Swimming the French wayArles, Summer 2012
Children running around with no clothes on, taking showers using hoses in the street, and changing into bathing suits right on the beach.
It’s not a French film. It’s real life.
Our center is above an art gallery. When we first entered, there were photographs of nude people, mostly women, lining the walls. Our group leader explained the collection would be up for one month.
Okay, I conceded, the stereotype about the French and nudity in art is true. But there’s no way this was a representation of real life.
I was soon to be proven wrong.
My host-mother, who treats me with a firm grasp of the phrase “Southern hospitality,” invited me Saturday to join her, her friends and her kids on a trip to the river.
I thought she meant we would hop down to the Rhone and dip our feet in. Little did I know I was in for an adventure.
It took us over an hour by car to get to the spot, which was breathtakingly beautiful. I had never swum in a river, so I was a bit surprised when everyone spread out their towels over the pebbles just like at the beach. When in France, I thought, better do as the French do. So I spread out my towel.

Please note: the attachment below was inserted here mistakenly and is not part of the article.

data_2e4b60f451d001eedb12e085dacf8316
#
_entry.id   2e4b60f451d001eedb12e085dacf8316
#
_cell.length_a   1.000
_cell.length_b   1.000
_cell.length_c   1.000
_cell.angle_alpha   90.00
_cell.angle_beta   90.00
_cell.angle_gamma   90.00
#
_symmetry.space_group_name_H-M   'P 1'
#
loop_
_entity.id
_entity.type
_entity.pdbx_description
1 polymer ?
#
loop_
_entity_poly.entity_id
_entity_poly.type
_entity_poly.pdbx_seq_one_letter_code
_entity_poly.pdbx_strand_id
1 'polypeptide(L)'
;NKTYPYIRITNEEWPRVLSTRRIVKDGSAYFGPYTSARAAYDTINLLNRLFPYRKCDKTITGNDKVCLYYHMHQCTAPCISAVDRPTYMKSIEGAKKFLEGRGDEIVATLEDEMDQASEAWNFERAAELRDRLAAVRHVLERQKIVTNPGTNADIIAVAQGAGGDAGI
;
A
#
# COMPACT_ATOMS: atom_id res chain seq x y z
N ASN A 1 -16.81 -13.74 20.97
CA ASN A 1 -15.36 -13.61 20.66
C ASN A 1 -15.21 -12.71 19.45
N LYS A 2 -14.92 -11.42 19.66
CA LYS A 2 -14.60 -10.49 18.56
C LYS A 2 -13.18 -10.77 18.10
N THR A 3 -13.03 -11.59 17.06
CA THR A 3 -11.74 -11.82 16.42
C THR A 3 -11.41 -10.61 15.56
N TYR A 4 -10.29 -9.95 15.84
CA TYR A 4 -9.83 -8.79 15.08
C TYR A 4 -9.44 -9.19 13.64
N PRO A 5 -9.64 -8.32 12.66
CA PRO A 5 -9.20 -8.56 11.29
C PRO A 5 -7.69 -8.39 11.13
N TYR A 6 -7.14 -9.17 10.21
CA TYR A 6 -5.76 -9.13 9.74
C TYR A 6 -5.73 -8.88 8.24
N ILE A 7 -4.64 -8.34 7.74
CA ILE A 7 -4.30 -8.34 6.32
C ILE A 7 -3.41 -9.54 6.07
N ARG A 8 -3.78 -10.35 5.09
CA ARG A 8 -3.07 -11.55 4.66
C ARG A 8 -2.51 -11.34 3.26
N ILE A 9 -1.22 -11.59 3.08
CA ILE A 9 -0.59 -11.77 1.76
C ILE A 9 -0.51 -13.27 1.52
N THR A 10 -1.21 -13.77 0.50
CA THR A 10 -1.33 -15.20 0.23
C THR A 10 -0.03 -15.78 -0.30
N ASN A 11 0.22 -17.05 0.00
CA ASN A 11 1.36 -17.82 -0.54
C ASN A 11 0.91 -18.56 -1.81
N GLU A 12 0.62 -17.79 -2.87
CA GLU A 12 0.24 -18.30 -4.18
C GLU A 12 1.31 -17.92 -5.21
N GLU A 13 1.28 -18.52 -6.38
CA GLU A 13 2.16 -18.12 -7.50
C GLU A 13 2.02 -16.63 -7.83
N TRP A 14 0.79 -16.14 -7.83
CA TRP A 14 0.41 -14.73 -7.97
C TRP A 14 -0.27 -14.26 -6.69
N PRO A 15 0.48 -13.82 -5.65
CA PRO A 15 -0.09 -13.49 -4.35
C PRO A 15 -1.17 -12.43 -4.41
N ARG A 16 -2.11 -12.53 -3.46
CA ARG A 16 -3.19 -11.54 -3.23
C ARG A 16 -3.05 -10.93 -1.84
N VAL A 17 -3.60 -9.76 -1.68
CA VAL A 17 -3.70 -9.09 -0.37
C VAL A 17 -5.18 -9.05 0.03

The river was a little fast (and freezing!), so at first I was hesitant to cross. Then my host-mom and her friends, who didn’t seem to be very strong swimmers, took off to a rock in the middle.
When in France, I thought. So I crossed the river.
Then I saw guys jumping off a rock protruding over the deepest part. I climbed up and asked where it was safe to jump. They showed me and started counting, so I took the plunge.
It was so invigorating. I let fish nibble at my toes, passed by a snake without having a panic attack, let a frog rest on my stomach. I felt so free, so French.
Until my host-mom took her top off.
She didn’t lounge around nude like one of her friends and her three-year-old son did, but it shocked me all the same. In France, I learned, there’s nothing wrong with changing on the beach, even if you’re a mother of small children.
Several friends from my program went to the beach with their host families this weekend. It turns out my experience was not unique.
Someone saw a “very large woman completely naked.” Another said her host-dad stripped all the way down in front of her.
In between giggles, we agreed that the subject is pretty interesting.
What is it about the French that makes them so comfortable with themselves?
During orientation, my director explained that the term “hurting someone’s feelings” has no French translation. In the south of France, everything is “ca va” (okay). Their attitude reminds me of Simon and Pumbaa.
So if you want to strip down and you’re around people with this attitude, why not do it?
But in case you’re wondering, no, I have no desire to take my top off.
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